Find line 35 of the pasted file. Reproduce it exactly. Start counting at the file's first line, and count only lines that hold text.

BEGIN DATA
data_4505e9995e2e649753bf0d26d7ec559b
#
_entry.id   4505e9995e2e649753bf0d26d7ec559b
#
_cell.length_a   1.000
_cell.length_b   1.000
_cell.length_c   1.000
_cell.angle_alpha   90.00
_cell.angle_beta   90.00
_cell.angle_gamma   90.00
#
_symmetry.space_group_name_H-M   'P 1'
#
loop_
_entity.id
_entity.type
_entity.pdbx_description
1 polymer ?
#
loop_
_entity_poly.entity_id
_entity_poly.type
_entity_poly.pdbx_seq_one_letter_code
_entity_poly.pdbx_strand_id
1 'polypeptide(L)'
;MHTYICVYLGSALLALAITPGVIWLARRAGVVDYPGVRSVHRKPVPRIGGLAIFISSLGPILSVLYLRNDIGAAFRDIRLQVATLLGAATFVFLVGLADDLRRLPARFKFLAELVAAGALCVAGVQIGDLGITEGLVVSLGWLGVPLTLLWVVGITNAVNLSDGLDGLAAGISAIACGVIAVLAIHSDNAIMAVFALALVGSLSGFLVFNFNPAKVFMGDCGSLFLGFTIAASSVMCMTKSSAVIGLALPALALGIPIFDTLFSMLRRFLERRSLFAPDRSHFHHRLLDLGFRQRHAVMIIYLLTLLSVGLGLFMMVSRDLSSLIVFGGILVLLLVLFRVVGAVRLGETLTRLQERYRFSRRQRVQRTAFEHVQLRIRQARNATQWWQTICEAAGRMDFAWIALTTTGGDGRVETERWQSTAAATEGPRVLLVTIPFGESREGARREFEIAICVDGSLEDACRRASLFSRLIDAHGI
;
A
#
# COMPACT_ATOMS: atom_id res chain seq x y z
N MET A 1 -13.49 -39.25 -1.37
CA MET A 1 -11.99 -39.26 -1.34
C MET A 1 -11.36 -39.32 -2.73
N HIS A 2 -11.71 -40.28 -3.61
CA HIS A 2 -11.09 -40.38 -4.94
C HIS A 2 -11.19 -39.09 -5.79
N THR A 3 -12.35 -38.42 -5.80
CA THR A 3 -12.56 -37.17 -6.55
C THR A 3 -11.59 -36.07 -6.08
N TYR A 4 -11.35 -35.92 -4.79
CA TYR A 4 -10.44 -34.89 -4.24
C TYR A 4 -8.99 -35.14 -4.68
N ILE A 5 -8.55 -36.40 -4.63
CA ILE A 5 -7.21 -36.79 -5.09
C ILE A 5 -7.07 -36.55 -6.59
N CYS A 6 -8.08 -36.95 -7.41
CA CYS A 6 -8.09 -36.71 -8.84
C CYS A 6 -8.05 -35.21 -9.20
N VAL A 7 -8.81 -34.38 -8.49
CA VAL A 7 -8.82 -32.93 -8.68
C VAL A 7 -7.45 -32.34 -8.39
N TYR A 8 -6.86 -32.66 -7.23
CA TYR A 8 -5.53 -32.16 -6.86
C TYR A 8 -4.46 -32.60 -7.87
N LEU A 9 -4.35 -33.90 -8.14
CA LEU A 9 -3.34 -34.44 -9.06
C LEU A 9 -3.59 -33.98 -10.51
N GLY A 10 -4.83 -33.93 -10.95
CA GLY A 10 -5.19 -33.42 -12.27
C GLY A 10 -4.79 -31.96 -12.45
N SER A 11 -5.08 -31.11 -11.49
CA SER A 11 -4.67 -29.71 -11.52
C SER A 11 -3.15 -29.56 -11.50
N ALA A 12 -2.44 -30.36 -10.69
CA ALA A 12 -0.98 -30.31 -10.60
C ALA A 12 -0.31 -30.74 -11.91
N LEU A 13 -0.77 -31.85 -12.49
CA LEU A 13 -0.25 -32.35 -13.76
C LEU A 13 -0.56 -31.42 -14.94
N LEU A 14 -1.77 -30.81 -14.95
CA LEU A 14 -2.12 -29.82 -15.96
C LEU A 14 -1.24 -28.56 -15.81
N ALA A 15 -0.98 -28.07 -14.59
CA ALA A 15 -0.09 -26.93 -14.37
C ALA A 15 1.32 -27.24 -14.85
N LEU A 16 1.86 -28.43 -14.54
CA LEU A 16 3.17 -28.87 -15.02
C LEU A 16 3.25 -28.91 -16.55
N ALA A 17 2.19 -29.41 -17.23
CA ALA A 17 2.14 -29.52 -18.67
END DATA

CA HIS A 2 -11.09 -40.38 -4.94